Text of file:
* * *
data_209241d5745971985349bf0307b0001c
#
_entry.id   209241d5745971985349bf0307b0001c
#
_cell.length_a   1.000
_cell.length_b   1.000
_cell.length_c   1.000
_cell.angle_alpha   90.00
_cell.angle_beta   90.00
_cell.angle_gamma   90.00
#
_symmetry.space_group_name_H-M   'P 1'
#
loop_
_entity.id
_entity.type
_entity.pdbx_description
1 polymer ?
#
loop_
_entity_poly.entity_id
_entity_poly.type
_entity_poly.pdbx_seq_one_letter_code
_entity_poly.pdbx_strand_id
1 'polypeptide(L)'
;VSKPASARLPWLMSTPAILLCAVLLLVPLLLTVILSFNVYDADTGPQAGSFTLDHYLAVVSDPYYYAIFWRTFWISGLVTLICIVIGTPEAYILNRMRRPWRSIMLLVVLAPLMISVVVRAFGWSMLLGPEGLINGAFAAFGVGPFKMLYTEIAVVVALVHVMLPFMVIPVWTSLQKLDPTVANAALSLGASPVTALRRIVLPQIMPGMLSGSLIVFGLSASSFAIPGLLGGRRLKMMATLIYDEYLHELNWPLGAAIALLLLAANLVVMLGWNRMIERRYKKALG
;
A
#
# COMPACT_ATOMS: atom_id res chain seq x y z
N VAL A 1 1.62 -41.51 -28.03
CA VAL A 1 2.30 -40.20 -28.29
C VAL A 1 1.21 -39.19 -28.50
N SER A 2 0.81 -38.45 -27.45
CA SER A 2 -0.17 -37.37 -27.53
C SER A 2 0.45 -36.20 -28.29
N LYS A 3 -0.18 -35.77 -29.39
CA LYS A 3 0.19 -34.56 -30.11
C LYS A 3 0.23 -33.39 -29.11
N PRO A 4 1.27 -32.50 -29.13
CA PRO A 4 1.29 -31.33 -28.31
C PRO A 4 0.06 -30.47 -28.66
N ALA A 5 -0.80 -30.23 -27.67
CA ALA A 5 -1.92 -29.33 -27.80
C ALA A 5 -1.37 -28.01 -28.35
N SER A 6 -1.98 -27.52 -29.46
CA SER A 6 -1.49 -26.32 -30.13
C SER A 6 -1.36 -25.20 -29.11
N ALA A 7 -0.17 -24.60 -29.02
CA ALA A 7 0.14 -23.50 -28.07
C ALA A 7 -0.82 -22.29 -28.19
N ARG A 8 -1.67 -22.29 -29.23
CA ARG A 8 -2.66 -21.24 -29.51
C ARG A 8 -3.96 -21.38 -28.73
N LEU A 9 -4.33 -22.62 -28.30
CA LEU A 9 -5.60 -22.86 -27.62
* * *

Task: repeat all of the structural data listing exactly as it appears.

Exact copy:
data_209241d5745971985349bf0307b0001c
#
_entry.id   209241d5745971985349bf0307b0001c
#
_cell.length_a   1.000
_cell.length_b   1.000
_cell.length_c   1.000
_cell.angle_alpha   90.00
_cell.angle_beta   90.00
_cell.angle_gamma   90.00
#
_symmetry.space_group_name_H-M   'P 1'
#
loop_
_entity.id
_entity.type
_entity.pdbx_description
1 polymer ?
#
loop_
_entity_poly.entity_id
_entity_poly.type
_entity_poly.pdbx_seq_one_letter_code
_entity_poly.pdbx_strand_id
1 'polypeptide(L)'
;VSKPASARLPWLMSTPAILLCAVLLLVPLLLTVILSFNVYDADTGPQAGSFTLDHYLAVVSDPYYYAIFWRTFWISGLVTLICIVIGTPEAYILNRMRRPWRSIMLLVVLAPLMISVVVRAFGWSMLLGPEGLINGAFAAFGVGPFKMLYTEIAVVVALVHVMLPFMVIPVWTSLQKLDPTVANAALSLGASPVTALRRIVLPQIMPGMLSGSLIVFGLSASSFAIPGLLGGRRLKMMATLIYDEYLHELNWPLGAAIALLLLAANLVVMLGWNRMIERRYKKALG
;
A
#
# COMPACT_ATOMS: atom_id res chain seq x y z
N VAL A 1 1.62 -41.51 -28.03
CA VAL A 1 2.30 -40.20 -28.29
C VAL A 1 1.21 -39.19 -28.50
N SER A 2 0.81 -38.45 -27.45
CA SER A 2 -0.17 -37.37 -27.53
C SER A 2 0.45 -36.20 -28.29
N LYS A 3 -0.18 -35.77 -29.39
CA LYS A 3 0.19 -34.56 -30.11
C LYS A 3 0.23 -33.39 -29.11
N PRO A 4 1.27 -32.50 -29.13
CA PRO A 4 1.29 -31.33 -28.31
C PRO A 4 0.06 -30.47 -28.66
N ALA A 5 -0.80 -30.23 -27.67
CA ALA A 5 -1.92 -29.33 -27.80
C ALA A 5 -1.37 -28.01 -28.35
N SER A 6 -1.98 -27.52 -29.46
CA SER A 6 -1.49 -26.32 -30.13
C SER A 6 -1.36 -25.20 -29.11
N ALA A 7 -0.17 -24.60 -29.02
CA ALA A 7 0.14 -23.50 -28.07
C ALA A 7 -0.82 -22.29 -28.19
N ARG A 8 -1.67 -22.29 -29.23
CA ARG A 8 -2.66 -21.24 -29.51
C ARG A 8 -3.96 -21.38 -28.73
N LEU A 9 -4.33 -22.62 -28.30
CA LEU A 9 -5.60 -22.86 -27.62